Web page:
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currently I am in the process of structuring a database for a site I am creating. However, I have come across a problem. I want to log the amount of times a user has logged in each day, and then be able to keep track of that info over large periods of time such as a 8 months, a year, 2 years, etc.

The only way I can think of right now, is to just have a column for each day of the year/automatically create a column each day. This idea however, just seems plain stupid to me. I'm sure there has to be a better way to do this, I just can't think of one.

Any suggestions?

Thanks, Rob

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You should rephrase your question to be more specific so it will help other users. Maybe "Database Design/Structure — Collecting user login data" would index better –  steampowered Oct 24 '11 at 20:22

2 Answers 2

up vote 1 down vote accepted

Create a separate table where you store user_id, and datetime the user logs in.

Averytime the user logs in, you insert a new record on this table.

Example:

CREATE TABLE user_activity (
         userid varchar(50),
         log_in_datetime datetime
       );
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Ah, I see, then I can parse the data based on the day/month/etc. I can't believe I didn't think of this. Thank you! I feel stupid now :) –  Robert Smith Oct 24 '11 at 20:14

Here is a login table I use for one of my sites. The datetime can either be logged as a datetime or as a timestamp. If you use datetime make sure to consider the timezone of your mysql server.

There is plenty of stuff to track. Then you can just query it later. Each of these column names should be self explanatory with a google search.

CREATE TABLE `t_login` (
    `id_login` INT(10) UNSIGNED NOT NULL AUTO_INCREMENT,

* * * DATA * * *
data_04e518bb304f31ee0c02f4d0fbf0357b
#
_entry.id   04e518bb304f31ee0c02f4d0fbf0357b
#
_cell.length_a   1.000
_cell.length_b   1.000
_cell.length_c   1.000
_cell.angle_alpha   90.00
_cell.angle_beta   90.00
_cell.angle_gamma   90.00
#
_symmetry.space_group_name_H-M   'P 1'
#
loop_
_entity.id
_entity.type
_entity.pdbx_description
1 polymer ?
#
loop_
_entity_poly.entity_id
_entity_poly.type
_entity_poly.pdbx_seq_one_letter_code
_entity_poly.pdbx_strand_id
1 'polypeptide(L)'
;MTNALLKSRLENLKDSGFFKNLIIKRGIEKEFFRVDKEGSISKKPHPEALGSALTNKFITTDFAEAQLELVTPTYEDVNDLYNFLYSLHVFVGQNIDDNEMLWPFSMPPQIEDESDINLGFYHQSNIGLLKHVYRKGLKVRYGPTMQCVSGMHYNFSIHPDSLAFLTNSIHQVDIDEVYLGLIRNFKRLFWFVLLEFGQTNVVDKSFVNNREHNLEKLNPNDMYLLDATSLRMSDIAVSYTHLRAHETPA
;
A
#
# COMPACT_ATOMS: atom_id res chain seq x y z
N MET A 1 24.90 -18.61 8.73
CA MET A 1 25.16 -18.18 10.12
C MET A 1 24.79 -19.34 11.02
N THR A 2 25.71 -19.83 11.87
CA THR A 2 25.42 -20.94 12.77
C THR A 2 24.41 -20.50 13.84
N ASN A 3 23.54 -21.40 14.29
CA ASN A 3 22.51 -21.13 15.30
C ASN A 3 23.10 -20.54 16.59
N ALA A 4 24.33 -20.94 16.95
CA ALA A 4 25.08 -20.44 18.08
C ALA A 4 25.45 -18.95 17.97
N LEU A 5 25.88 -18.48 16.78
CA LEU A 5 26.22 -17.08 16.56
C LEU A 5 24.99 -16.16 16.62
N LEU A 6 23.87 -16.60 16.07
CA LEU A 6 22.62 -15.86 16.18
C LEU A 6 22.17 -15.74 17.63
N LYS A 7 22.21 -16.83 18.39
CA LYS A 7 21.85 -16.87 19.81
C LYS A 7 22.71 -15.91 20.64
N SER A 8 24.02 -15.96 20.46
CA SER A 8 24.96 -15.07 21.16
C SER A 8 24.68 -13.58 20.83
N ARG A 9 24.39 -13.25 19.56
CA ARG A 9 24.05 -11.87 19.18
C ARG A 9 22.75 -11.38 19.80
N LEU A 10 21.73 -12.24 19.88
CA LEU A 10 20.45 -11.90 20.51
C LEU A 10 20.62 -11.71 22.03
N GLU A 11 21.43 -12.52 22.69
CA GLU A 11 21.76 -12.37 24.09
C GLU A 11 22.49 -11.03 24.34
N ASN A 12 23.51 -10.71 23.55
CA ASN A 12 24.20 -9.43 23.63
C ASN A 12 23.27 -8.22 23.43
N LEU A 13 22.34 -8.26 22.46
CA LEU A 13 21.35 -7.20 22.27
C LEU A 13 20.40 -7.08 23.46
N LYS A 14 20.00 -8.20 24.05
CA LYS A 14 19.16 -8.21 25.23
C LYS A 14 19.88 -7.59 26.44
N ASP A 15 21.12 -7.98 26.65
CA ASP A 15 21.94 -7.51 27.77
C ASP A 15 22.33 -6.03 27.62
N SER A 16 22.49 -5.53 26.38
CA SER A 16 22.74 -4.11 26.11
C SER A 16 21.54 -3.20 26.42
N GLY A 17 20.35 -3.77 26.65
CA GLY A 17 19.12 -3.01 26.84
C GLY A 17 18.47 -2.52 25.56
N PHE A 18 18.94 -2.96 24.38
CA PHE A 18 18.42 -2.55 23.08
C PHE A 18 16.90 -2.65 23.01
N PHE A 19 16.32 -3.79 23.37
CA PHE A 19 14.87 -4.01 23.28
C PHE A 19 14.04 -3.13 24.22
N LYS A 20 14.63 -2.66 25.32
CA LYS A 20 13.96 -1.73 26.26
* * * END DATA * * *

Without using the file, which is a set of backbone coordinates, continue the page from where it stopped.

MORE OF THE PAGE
`id_user` INT(10) UNSIGNED NOT NULL DEFAULT '0',
    `id_visit` INT(10) UNSIGNED NOT NULL DEFAULT '0' COMMENT 'fk to t_visit',
    `id_org` INT(10) UNSIGNED NOT NULL DEFAULT '0',
    `when_attempt` TIMESTAMP NOT NULL DEFAULT CURRENT_TIMESTAMP,
    `uname_attempt` VARCHAR(100) NOT NULL DEFAULT '' COMMENT 'attempted username' COLLATE 'latin1_swedish_ci',
    `valid_uname` TINYINT(1) UNSIGNED NOT NULL DEFAULT '0' COMMENT 'valid username',
    `valid_uname_pword` TINYINT(1) UNSIGNED NOT NULL DEFAULT '0' COMMENT 'valid username and valid password together',
    `pw_hash_attempt` BINARY(32) NOT NULL DEFAULT '\\0\\0\\0\\0\\0\\0\\0\\0\\0\\0\\0\\0\\0\\0\\0\\0\\0\\0\\0\\0\\0\\0\\0\\0\\0\\0\\0\\0\\0\\0\\0\\0',
    `remote_ip` CHAR(20) NOT NULL DEFAULT '' COLLATE 'latin1_swedish_ci',
    `user_agent` VARCHAR(2000) NOT NULL DEFAULT '' COLLATE 'latin1_swedish_ci',
    PRIMARY KEY (`id_login`),
    INDEX `when_attempt` (`when_attempt`),
    INDEX `rempte_ip` (`remote_ip`),
    INDEX `valid_user` (`valid_uname`),
    INDEX `valid_password` (`valid_uname_pword`),
    INDEX `username` (`uname_attempt`),
    INDEX `id_ten` (`id_org`),
    INDEX `id_user` (`id_user`),
    INDEX `id_visit` (`id_visit`)
)
COLLATE='utf8_general_ci'
ENGINE=InnoDB
AUTO_INCREMENT=429;
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Awesome! Thank you very much! This helped a lot as well! –  Robert Smith Oct 24 '11 at 20:29

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